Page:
Research Roundup: New Research on Chronic Inflammation and More
Every week there are numerous scientific studies published. Here’s a look at some of the more interesting ones.
Researchers Call for Early Diagnosis and Prevention of Chronic Inflammation
Inflammation is increasingly being linked to a broad range of illnesses, including heart disease, cancer, diabetes, kidney disease, fatty liver disease, autoimmune and neurodegenerative disorders. Inflammation occurs naturally in response to illness and infection, but when it is chronic, it increases the risk of developing other diseases.
Researchers from 22 institutions, including University of California, Los Angeles (UCLA), Stanford University, Harvard and the University College London conducted a perspective study published in the journal Nature Medicine, describing how persistent and severe inflammation plays a key role in numerous diseases. The researchers called for more efforts for early diagnosis, prevention and treatment of severe chronic inflammation to decrease the risk of chronic disease and death worldwide.
“Chronic inflammation is influenced by many social, environmental and lifestyle factors,” said senior author George Slavich, director of the UCLA Laboratory for Stress Assessment and Research. “If we make people aware of these risk factors, our hope is that individuals will reduce the factors that apply to them.”
They also urged researchers to work on identifying new biomarkers or substances in the body that will allow for screening and improved diagnosis of severe chronic inflammation. There are a few now, such as C-reactive protein, but the researchers believe there are potentially hundreds more that can be identified in blood.
Key Protein Associated with Aging ID’ed
Senescence is a process where damaged cells don’t exactly die but go into a sort of hibernation. Senescent cells accumulate in many tissues and are associated with organ degeneration and age-related diseases. Many researchers believe that finding therapeutics that can clear senescent cells could slow down aging and increase healthspan, and this has been successfully tested in animal models. Researchers from the Institut Pasteur demonstrated that progressive depletion of a specific protein drives proliferating cells into irreversible aging. And that the depletion is an early trigger of senescence. The protein is called CSB.
Researcher Describe Structure of Pneumonia Virus Enzyme
Respiratory syncytial virus (RSV) and human metapneumovirus (HMPV) are closely related viruses that cause severe and life-threatening respiratory diseases like pneumonia and bronchitis. Researchers identified the structure of an enzyme that the viruses use to create protein complexes. The enzyme is called HMPV L:P polymerase. The findings identified several potential molecular sites that may be the target for new drugs.
Not What You Wanted to Hear Going into the Holidays—Even Light Drinking Linked to Cancer
A study run in Japan evaluating data from 33 hospitals in Japan between 2005 and 2016, including clinical data on 63,232 patients with cancer and 63,232 controls matched for sex, age, hospital admission date and admitting hospital, found that even light alcohol consumption was linked to higher cancer risks. The lowest cancer risk was zero alcohol and there was an almost linear association between cancer risk and alcohol consumption—the more you drank, the higher the risk. Light levels were considered equivalent to one drink per day for 10 years or two drinks per day for five years, which would increase overall cancer risk by 5%.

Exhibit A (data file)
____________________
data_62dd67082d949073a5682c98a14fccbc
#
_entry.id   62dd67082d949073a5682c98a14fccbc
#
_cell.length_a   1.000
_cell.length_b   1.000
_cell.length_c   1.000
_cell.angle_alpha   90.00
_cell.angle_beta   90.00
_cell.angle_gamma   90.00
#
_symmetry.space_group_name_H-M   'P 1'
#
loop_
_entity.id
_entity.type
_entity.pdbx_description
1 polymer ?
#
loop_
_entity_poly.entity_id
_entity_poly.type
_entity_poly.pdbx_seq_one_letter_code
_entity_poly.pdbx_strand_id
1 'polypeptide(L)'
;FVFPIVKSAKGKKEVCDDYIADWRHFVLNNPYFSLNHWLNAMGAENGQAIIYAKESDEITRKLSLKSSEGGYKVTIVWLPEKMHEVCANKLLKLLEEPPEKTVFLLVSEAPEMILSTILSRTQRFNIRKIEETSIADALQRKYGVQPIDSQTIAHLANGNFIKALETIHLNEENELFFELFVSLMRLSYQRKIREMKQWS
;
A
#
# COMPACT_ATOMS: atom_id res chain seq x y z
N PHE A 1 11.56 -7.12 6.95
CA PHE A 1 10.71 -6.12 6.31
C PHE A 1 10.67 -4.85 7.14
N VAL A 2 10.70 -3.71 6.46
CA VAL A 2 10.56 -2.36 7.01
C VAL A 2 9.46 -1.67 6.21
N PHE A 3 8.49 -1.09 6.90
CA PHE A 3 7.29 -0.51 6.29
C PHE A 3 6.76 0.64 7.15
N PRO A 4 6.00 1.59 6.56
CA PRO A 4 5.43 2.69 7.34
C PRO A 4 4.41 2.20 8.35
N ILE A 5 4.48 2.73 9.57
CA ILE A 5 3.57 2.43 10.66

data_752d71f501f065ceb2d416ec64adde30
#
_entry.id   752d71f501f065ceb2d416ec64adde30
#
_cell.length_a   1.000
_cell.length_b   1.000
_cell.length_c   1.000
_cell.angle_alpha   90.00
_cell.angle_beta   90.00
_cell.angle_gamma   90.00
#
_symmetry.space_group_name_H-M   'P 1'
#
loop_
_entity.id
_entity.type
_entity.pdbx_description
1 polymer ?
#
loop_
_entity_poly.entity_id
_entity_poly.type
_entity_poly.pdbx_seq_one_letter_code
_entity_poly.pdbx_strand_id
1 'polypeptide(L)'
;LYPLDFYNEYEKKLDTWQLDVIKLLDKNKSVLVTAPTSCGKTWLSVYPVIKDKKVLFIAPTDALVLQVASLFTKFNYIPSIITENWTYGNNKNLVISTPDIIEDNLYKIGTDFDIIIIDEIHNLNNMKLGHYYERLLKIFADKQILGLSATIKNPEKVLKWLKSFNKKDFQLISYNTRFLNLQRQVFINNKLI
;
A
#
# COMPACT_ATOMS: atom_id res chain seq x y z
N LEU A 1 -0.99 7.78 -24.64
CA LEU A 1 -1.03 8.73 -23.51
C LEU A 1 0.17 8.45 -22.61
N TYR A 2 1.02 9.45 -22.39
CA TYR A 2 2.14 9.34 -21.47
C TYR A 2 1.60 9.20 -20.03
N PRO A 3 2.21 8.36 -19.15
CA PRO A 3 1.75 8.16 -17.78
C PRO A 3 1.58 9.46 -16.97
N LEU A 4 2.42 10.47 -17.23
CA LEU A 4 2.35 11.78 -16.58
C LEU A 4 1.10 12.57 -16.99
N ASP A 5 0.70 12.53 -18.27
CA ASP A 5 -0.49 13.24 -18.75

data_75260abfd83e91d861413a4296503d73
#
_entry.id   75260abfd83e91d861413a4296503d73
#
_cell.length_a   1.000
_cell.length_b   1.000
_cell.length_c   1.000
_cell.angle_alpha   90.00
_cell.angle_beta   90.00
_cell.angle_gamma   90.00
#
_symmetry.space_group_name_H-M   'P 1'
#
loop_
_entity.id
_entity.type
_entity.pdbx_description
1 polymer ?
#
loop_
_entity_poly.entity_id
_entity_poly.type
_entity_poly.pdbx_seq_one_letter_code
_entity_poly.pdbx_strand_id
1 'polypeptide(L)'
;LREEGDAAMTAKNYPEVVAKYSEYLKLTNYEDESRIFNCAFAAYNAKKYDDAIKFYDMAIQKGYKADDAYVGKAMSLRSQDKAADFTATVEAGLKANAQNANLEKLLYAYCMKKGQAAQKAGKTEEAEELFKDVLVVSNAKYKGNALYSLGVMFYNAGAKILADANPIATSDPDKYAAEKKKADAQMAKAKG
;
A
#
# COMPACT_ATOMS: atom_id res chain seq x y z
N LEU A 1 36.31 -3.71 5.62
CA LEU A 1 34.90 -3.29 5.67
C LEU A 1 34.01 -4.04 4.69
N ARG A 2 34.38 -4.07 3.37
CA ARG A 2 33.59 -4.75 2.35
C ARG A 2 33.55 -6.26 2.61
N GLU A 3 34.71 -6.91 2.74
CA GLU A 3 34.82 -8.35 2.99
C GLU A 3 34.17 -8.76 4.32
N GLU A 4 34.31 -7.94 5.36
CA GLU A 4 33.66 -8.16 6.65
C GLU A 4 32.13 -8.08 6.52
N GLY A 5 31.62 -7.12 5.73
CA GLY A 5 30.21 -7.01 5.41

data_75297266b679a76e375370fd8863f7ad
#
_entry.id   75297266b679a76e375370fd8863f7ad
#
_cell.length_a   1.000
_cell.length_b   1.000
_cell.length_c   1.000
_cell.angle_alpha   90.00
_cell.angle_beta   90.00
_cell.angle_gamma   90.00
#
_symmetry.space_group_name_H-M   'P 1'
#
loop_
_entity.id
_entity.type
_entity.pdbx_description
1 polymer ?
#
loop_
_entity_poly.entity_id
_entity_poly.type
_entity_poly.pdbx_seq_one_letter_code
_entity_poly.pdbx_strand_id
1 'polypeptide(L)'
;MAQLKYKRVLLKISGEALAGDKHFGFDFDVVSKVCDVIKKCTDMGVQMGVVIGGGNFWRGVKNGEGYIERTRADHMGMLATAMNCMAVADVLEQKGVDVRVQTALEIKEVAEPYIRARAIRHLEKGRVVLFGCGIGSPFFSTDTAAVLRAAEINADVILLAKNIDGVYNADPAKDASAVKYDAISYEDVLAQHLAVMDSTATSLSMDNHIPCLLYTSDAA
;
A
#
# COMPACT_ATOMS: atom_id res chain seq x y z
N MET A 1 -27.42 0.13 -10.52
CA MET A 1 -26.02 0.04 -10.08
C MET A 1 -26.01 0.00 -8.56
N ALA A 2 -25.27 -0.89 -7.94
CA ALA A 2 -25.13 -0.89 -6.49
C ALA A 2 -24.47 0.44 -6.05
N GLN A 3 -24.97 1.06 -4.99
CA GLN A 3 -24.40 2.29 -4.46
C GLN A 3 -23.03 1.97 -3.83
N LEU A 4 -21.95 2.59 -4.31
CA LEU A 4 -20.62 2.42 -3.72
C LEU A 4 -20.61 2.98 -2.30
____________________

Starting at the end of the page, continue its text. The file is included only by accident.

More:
Sepsis-Related Muscle Weakness Linked to Mitochondrial Dysfunction
After sepsis, people often find it difficult to regain strength. Researchers, working in a sepsis-like condition in mice, found that the resulting reduced muscle strength wasn’t caused by muscle loss, but by abnormal mitochondria that showed signs of ongoing oxidative damage. Current treatments post-sepsis work on rebuilding muscle mass, but these data suggest other antioxidant therapies may be beneficial.
Lyme Disease Reports Increased 117% from 2007 to 2018
Although likely linked to increased awareness and better diagnosis, a study by FAIR Health, analyzing insurance claims, found that from 2007 to 2018, claim lines with Lyme disease diagnoses increased across the U.S. by 117% from 2007 to 2018. Oddly, the biggest increase was in urban areas, an increase of 121%, compared to 105% in rural areas. There was also much broader incidence across the country. In 2007, five states had the highest number of claims, all in the Northeast. But in 2018, North Carolina was added. More claims were made by females than males.
Dead Probiotic Appears to Reduce Age-Related Leaky Gut
Leaky gut is a condition where microbes and bacteria in the gut leak into the blood stream through holes or cracks in the intestinal lining. This results in increased low-grade inflammation. It is fairly common in older people. Researchers screened eight strains of human-origin probiotics in roundworms and identified a strain of Lactobacillus paracasei (D3-5), even in its non-viable or heat-killed form, that extended the life span of the roundworms. They then tested it in mice and found that it prevented high fat diet-induced metabolic dysfunctions, decreased leaky gut and inflammation, and improved physical and cognitive functions.